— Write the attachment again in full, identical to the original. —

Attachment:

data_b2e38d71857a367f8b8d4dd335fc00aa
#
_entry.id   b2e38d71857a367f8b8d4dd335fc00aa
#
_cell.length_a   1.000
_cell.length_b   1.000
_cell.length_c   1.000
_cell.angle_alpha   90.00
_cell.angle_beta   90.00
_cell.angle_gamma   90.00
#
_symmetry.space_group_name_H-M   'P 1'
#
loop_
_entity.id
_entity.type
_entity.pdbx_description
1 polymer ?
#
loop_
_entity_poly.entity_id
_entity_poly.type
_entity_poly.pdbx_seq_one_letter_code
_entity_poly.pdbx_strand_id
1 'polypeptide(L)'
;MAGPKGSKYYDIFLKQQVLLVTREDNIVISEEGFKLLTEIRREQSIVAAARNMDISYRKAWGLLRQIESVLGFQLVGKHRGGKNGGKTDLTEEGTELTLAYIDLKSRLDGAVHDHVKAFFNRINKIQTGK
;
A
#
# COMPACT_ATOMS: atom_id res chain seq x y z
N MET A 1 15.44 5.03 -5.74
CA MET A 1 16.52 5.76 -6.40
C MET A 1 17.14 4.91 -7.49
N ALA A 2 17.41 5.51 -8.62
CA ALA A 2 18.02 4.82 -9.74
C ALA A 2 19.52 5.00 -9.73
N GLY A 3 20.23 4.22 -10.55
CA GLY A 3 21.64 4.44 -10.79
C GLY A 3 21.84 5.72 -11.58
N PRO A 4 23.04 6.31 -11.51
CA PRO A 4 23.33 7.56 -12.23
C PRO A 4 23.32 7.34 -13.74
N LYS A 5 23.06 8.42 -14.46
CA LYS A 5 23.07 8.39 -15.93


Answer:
data_b2e38d71857a367f8b8d4dd335fc00aa
#
_entry.id   b2e38d71857a367f8b8d4dd335fc00aa
#
_cell.length_a   1.000
_cell.length_b   1.000
_cell.length_c   1.000
_cell.angle_alpha   90.00
_cell.angle_beta   90.00
_cell.angle_gamma   90.00
#
_symmetry.space_group_name_H-M   'P 1'
#
loop_
_entity.id
_entity.type
_entity.pdbx_description
1 polymer ?
#
loop_
_entity_poly.entity_id
_entity_poly.type
_entity_poly.pdbx_seq_one_letter_code
_entity_poly.pdbx_strand_id
1 'polypeptide(L)'
;MAGPKGSKYYDIFLKQQVLLVTREDNIVISEEGFKLLTEIRREQSIVAAARNMDISYRKAWGLLRQIESVLGFQLVGKHRGGKNGGKTDLTEEGTELTLAYIDLKSRLDGAVHDHVKAFFNRINKIQTGK
;
A
#
# COMPACT_ATOMS: atom_id res chain seq x y z
N MET A 1 15.44 5.03 -5.74
CA MET A 1 16.52 5.76 -6.40
C MET A 1 17.14 4.91 -7.49
N ALA A 2 17.41 5.51 -8.62
CA ALA A 2 18.02 4.82 -9.74
C ALA A 2 19.52 5.00 -9.73
N GLY A 3 20.23 4.22 -10.55
CA GLY A 3 21.64 4.44 -10.79
C GLY A 3 21.84 5.72 -11.58
N PRO A 4 23.04 6.31 -11.51
CA PRO A 4 23.33 7.56 -12.23
C PRO A 4 23.32 7.34 -13.74
N LYS A 5 23.06 8.42 -14.46
CA LYS A 5 23.07 8.39 -15.93